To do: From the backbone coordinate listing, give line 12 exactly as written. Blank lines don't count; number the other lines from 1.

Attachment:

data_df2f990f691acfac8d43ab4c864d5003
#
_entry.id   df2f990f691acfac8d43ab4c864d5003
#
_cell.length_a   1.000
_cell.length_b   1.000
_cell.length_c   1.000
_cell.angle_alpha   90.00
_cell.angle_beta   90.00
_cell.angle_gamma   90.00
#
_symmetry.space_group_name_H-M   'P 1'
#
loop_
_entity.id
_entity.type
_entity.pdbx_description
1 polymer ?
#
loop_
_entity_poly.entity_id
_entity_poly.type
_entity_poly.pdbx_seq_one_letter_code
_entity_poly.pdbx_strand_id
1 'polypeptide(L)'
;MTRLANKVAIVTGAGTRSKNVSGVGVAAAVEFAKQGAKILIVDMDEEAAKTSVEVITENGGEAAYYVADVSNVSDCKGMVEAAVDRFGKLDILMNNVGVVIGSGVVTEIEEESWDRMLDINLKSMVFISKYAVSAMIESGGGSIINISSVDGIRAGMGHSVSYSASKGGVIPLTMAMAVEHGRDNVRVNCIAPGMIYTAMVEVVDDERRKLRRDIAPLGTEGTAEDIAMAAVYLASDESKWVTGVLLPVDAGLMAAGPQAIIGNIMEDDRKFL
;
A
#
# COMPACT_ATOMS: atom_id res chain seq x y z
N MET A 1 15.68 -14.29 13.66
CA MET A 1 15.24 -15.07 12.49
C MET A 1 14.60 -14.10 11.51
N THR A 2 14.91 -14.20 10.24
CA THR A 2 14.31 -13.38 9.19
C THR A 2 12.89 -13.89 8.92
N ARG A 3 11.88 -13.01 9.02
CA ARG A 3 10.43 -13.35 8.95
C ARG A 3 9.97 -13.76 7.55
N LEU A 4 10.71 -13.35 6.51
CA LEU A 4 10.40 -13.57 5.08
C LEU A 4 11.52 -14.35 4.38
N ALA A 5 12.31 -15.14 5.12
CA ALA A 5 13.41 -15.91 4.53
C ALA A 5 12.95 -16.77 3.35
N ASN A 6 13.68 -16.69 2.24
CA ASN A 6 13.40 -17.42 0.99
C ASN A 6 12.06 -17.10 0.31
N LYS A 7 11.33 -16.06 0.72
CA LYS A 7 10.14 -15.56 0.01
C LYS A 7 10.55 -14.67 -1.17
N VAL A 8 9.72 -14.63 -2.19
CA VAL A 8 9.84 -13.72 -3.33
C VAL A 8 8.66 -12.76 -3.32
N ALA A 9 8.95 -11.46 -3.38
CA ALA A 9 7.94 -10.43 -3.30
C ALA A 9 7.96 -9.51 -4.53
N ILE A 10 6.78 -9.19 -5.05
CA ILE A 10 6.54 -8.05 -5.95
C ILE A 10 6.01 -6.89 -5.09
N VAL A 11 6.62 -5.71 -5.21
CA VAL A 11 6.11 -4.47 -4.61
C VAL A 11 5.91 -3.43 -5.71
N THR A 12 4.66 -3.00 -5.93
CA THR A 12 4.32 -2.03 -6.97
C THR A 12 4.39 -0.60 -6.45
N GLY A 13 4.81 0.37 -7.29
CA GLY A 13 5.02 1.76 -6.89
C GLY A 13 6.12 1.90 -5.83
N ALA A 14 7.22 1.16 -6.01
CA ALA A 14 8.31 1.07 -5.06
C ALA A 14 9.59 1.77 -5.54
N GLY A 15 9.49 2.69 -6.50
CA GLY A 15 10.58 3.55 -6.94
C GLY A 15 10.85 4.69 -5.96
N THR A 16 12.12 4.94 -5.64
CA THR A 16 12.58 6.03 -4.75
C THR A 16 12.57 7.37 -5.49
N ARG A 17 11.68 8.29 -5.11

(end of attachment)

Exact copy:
_symmetry.space_group_name_H-M   'P 1'